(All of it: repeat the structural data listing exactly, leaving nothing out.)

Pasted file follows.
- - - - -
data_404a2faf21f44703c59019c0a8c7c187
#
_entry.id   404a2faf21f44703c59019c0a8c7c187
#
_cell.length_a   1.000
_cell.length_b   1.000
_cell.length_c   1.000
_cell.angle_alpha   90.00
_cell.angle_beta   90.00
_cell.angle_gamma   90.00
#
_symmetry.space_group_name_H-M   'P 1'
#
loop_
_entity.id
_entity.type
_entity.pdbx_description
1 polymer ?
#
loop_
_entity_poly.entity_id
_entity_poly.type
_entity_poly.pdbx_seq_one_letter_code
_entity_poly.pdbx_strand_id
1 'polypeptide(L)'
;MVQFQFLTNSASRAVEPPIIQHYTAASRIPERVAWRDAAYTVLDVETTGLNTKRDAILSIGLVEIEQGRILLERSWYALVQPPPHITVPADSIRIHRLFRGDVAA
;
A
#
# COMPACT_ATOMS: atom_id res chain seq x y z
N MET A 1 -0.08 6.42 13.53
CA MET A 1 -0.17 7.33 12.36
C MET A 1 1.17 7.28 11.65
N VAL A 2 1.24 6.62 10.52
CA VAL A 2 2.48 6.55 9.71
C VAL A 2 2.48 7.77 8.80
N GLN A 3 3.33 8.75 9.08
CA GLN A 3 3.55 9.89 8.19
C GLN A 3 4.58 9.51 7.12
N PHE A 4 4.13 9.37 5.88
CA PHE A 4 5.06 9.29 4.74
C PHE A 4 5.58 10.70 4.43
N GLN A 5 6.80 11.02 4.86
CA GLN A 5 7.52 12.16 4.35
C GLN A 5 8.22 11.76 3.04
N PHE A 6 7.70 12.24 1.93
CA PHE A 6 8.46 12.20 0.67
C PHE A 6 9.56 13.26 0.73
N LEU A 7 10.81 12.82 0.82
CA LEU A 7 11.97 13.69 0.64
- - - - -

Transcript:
data_404a2faf21f44703c59019c0a8c7c187
#
_entry.id   404a2faf21f44703c59019c0a8c7c187
#
_cell.length_a   1.000
_cell.length_b   1.000
_cell.length_c   1.000
_cell.angle_alpha   90.00
_cell.angle_beta   90.00
_cell.angle_gamma   90.00
#
_symmetry.space_group_name_H-M   'P 1'
#
loop_
_entity.id
_entity.type
_entity.pdbx_description
1 polymer ?
#
loop_
_entity_poly.entity_id
_entity_poly.type
_entity_poly.pdbx_seq_one_letter_code
_entity_poly.pdbx_strand_id
1 'polypeptide(L)'
;MVQFQFLTNSASRAVEPPIIQHYTAASRIPERVAWRDAAYTVLDVETTGLNTKRDAILSIGLVEIEQGRILLERSWYALVQPPPHITVPADSIRIHRLFRGDVAA
;
A
#
# COMPACT_ATOMS: atom_id res chain seq x y z
N MET A 1 -0.08 6.42 13.53
CA MET A 1 -0.17 7.33 12.36
C MET A 1 1.17 7.28 11.65
N VAL A 2 1.24 6.62 10.52
CA VAL A 2 2.48 6.55 9.71
C VAL A 2 2.48 7.77 8.80
N GLN A 3 3.33 8.75 9.08
CA GLN A 3 3.55 9.89 8.19
C GLN A 3 4.58 9.51 7.12
N PHE A 4 4.13 9.37 5.88
CA PHE A 4 5.06 9.29 4.74
C PHE A 4 5.58 10.70 4.43
N GLN A 5 6.80 11.02 4.86
CA GLN A 5 7.52 12.16 4.35
C GLN A 5 8.22 11.76 3.04
N PHE A 6 7.70 12.24 1.93
CA PHE A 6 8.46 12.20 0.67
C PHE A 6 9.56 13.26 0.73
N LEU A 7 10.81 12.82 0.82
CA LEU A 7 11.97 13.69 0.64